frame of a survival shelter (photo by JHY)
based on a news story in the Ludington Daily News, July 30, 2014
Twenty children recently participated in a survival course at West Shore Community College's College for Kids program. The offering was taught by Mark Willis, a teacher of environmental sciences at Ludington High School.
The kids put together basic lean-to frames and then covered them with ferns as thatch in an attempt to waterproof the temporary shelters. Some students covered the floor area with ferns, as well, for comfort. Other skills taught were how to find water, and packing a survival kit. The students started fire with flint and steel, fire building, and cooking a fish they might catch using only a stick and piece of string.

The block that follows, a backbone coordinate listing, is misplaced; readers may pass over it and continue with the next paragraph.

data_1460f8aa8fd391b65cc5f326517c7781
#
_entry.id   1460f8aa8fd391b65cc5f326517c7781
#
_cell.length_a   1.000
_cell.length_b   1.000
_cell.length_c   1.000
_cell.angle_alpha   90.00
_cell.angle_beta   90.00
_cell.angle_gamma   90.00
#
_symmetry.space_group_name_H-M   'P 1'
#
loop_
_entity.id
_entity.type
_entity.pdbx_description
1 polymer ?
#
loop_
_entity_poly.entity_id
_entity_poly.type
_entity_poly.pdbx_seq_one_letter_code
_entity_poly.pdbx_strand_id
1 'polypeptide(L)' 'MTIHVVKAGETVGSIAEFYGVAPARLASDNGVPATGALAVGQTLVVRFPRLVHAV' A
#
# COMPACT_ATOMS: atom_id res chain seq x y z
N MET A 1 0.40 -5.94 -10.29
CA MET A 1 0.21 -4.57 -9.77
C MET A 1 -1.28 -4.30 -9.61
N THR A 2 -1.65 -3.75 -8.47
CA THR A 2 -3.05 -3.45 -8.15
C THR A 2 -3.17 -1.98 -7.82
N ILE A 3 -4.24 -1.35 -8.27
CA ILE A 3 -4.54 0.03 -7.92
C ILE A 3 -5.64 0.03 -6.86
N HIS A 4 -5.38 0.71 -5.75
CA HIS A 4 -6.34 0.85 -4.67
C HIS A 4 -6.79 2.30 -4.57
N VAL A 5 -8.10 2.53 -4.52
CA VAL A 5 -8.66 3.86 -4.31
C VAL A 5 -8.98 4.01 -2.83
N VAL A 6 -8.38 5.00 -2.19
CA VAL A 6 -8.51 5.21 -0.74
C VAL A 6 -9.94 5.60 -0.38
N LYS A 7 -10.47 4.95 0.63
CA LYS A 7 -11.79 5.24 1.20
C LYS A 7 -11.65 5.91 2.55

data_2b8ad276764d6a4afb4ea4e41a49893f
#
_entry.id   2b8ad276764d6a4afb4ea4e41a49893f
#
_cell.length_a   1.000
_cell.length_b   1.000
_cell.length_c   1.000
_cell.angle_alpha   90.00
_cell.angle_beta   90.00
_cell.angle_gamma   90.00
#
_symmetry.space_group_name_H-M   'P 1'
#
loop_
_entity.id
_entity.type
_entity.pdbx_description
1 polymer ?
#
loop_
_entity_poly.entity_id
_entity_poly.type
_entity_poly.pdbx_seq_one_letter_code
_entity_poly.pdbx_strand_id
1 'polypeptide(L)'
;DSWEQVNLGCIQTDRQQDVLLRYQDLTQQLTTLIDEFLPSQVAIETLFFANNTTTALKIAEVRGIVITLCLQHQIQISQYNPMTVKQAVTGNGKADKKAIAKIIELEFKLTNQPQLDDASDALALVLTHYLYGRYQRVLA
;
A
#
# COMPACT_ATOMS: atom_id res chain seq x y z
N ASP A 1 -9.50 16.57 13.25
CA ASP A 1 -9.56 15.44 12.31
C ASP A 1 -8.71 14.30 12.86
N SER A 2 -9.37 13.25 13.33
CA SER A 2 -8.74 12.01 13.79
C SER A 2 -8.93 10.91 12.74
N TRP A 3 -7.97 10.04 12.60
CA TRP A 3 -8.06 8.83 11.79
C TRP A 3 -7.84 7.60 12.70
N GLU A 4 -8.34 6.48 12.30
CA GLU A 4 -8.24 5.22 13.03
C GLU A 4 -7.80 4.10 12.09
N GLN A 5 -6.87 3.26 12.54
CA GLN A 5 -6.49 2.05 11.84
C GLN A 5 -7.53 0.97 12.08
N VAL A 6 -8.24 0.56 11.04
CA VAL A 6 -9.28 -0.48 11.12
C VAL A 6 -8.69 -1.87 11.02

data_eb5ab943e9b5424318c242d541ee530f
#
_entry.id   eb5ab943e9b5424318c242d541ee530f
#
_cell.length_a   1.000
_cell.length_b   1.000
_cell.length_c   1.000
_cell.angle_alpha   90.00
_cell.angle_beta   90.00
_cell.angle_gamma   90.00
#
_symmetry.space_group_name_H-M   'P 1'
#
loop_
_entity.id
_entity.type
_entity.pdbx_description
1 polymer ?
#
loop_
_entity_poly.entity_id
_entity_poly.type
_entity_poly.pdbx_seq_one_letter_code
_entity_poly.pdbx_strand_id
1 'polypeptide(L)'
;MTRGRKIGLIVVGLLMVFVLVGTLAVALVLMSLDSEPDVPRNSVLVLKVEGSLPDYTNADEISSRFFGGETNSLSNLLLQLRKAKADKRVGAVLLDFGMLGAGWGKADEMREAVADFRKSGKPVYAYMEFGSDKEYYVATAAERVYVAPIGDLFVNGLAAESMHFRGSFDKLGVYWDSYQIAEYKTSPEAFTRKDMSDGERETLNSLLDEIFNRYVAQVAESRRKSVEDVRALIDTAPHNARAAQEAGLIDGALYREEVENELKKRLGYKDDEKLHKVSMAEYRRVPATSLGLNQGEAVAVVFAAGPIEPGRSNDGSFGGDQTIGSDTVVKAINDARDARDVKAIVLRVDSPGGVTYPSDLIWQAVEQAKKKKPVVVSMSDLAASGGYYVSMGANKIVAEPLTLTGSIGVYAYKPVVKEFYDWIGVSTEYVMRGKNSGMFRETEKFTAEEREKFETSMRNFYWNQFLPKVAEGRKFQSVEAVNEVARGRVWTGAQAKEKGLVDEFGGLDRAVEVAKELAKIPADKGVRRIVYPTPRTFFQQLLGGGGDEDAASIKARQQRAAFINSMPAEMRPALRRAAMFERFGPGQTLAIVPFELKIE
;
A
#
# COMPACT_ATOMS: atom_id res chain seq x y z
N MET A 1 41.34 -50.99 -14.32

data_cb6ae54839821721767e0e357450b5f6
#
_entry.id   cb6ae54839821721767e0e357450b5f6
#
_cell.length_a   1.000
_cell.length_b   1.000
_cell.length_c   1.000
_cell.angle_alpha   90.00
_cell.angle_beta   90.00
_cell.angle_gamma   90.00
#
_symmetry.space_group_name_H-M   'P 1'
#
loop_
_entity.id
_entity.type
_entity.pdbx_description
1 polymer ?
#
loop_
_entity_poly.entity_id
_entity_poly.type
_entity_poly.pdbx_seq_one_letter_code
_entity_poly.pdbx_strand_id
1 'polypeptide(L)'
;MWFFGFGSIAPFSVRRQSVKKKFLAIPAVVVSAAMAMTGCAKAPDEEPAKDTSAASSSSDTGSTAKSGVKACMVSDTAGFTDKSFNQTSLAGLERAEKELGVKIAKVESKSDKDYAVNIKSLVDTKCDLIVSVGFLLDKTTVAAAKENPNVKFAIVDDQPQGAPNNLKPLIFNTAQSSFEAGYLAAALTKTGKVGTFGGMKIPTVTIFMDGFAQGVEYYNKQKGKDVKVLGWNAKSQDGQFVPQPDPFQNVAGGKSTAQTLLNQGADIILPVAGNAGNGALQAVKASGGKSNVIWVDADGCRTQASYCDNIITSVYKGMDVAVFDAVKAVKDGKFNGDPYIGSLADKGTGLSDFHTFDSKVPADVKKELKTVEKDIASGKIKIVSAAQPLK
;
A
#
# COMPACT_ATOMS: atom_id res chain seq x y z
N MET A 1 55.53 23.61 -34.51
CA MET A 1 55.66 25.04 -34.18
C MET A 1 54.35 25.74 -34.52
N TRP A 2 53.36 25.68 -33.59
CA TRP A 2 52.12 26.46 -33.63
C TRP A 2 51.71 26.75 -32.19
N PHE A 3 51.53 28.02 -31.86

However, "the shelter is the first thing you worry about," Willis said.
Each afternoon, for four hours, the kids studied survival lessons. Time in the classroom was spent creating first aid kits and survival kits, or learning what to do if you become lost. Then the group headed outside to build the shelters, learn about edible and poisonous plants, and practice the lessons they'd been taught.
The campus woods at WSCC, near the pond, was the site of the outdoor activities. Shelters were a group project; everyone voted as to which was the best. Members of the winning group received a useful prize to go in the survival kit.
Both boys and girls signed up for the class. Most were 11-13 years of age.
See Survival Lessons for the whole story.
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